Having submitted evidence to the House of Lords Digital Skills Committee on behalf of CILIP members in September 2014, the CILIP Information Literacy Group, along with InformAll, have now scrutinised the resulting report, “Make or Break: The UK’s Digital Future”, published in February this year. Finding that the report places too much emphasis on digital skills rather than the underpinning and wider ranging concepts of digital and information literacy, including digital curation, they have now published their response.
New version of the RDMRose training module
The University of Sheffield’s Information School has released a new version (3) of the RDMRose training module for information professionals - 'Continuing Professional Development'. The materials were revised between November 2014 and February 2015 for use with the consortium of North West Academic Libraries (NoWAL) and can be reused by other educators or on a self-teach basis. They comprise 4 sessions of PowerPoint presentations that include pointers to resources and readings. Like the University of Edinburgh’s slightly broader targeted MANTRA course, RDMRose originated in a Jisc funded training project from the Managing Research Data programme.
Curating and Managing Research Data for Re-use workshop
This 5-day workshop is offered as part of the ICPSR Summer Program and is for individuals interested, or actively engaged in, the curation and management of research data for sharing and reuse.
Repository Fringe 2015
We can finally confirm that Repository Fringe will be running again in Edinburgh this year from 3 - 4 August to coincide with the Edinburgh Festival Fringe. In a change from the historical organising committee, Valerie McCutcheon from the University of Glasgow has agreed to lead on the programme this year, but it will continue to be hosted at the University of Edinburgh. Keep the dates free, follow @repofringe for updates or let us know if you wish to join the mailing list. Registration will open shortly.
The Islandora community is coming together for their first ever full Islandora Conference to discuss where they have been and where they are going.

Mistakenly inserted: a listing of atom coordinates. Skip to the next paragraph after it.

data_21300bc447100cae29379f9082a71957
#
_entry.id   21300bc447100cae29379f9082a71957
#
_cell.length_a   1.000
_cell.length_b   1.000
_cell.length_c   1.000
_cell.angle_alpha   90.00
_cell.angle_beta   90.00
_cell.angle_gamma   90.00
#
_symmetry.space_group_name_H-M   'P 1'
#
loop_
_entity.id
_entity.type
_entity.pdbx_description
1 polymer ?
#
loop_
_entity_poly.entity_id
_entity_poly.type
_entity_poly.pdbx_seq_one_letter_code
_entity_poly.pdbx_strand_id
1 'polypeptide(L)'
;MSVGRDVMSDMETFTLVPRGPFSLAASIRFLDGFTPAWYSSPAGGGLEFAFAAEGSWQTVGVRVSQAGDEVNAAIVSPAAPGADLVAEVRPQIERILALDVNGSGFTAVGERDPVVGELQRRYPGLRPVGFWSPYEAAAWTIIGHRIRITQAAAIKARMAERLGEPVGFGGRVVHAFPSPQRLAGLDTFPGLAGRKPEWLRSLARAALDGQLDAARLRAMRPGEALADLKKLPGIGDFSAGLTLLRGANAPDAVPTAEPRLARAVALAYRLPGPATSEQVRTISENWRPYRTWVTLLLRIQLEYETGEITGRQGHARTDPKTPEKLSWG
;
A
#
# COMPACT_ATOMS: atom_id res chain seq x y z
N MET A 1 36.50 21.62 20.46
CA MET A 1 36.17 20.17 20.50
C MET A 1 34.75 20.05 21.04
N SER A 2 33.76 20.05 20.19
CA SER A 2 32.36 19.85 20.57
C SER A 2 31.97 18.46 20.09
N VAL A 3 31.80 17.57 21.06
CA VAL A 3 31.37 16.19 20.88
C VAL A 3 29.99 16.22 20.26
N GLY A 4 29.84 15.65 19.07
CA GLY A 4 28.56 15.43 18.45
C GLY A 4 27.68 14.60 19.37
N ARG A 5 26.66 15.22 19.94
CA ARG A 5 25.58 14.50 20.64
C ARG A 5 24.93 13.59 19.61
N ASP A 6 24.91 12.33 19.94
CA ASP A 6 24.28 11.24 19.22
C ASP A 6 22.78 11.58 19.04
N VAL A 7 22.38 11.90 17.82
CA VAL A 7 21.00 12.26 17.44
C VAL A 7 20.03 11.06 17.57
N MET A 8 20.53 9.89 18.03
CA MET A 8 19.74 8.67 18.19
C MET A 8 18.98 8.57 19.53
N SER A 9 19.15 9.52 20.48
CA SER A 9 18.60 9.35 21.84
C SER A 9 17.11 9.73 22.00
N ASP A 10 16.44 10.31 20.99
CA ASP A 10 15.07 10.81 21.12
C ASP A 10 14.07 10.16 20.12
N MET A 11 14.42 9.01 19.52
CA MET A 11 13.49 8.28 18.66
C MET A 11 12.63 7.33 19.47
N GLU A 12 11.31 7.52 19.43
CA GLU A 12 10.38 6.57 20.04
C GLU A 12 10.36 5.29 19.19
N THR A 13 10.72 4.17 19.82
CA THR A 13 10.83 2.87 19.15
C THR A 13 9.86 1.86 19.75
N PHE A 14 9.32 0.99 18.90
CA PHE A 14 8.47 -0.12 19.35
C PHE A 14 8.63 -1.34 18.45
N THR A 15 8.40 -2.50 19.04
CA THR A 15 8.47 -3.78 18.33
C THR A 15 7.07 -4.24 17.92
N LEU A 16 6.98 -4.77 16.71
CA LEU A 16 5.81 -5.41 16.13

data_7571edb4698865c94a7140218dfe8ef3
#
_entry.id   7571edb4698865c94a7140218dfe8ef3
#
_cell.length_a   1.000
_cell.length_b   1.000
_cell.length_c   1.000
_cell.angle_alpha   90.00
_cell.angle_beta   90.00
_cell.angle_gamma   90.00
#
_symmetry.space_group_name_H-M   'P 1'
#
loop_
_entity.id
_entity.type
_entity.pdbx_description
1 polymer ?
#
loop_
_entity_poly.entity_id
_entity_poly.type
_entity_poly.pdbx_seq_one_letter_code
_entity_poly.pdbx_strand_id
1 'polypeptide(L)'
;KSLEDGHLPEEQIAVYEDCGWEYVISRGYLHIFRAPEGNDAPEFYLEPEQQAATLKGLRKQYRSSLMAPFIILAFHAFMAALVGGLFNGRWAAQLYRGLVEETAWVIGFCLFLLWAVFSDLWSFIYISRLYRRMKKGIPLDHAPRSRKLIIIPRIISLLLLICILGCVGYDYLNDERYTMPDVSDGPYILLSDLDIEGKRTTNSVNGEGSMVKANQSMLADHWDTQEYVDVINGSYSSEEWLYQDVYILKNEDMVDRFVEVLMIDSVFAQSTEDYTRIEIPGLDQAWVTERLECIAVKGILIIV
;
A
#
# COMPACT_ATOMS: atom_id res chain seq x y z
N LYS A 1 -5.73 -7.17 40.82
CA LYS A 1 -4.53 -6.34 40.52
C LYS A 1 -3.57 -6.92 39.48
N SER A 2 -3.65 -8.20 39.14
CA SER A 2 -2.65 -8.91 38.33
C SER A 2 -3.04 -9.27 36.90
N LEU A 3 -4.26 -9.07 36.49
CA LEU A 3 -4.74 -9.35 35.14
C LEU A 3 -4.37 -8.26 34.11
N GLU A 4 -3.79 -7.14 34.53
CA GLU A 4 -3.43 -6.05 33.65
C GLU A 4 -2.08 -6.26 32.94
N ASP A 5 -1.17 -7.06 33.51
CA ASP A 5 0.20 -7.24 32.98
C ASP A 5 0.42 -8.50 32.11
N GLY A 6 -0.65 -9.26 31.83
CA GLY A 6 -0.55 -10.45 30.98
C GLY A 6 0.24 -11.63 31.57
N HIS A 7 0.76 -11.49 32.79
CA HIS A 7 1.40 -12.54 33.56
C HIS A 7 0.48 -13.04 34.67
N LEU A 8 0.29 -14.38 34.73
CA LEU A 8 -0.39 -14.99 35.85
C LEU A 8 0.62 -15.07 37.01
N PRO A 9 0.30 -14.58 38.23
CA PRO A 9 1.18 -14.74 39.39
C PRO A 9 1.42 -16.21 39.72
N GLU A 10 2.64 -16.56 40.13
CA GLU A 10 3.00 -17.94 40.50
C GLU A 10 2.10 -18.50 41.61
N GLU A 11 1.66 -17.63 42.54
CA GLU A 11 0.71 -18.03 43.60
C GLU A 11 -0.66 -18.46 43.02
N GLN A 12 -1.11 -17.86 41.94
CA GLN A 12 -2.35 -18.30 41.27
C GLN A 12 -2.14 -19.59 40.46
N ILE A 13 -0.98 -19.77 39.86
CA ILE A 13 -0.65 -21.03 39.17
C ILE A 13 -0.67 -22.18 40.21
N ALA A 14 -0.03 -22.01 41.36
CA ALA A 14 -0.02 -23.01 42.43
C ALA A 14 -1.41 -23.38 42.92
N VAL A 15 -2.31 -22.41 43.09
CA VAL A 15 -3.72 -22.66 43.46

Comments sought on DCC draft guide
We are currently seeking comments on the draft guide, ‘How to Measure the Impact of Research Data’. The guide is 13 pages long and the abstract is as follows:
“This guide will help you to measure the impact of research data, whether your own or that of your department/institution. It provides an overview of the key impact measurement concepts and the services and tools available for measuring impact. After discussing some of the current issues and challenges, it provides some tips on increasing the impact of your own data. This guide should interest researchers and principal investigators working on data-led research, and librarians and administrators working with research quality assessment submissions.”
There are several methods of commenting on the Github-hosted draft:
You can also comment on the pull requests and issues others have raised.
- Edit (a copy of) the file ‘how-to-measure-impact.md’ directly and send a ‘pull request’. (Help available)
- Create issues on the issue tracker
- Send a private comment via email to Alex Ball <email@example.com> and Monica Duke <firstname.lastname@example.org>
New Data Stories interview
The Data Stories blog features a new interview between Inna Kouper, co-chair of the RDA Engagement Interest Group and who has also been providing effort for the blog, and Toni Rosati, Data Curator and usability researcher at the National Snow and Ice Data Center. They talked about the qualitative data collected when conducting usability studies of a search tool for Arctic data, and the challenges of sharing them. The interview highlights some processes that need to be undertaken when deciding which data can be shared, including considerations of privacy, requirements from boards and committees (such as ethics committees) and the context in which data is collected.
If you would like to have a conversation with us about a data issue that you have faced or resolved, get in touch and we can publish your story on the blog.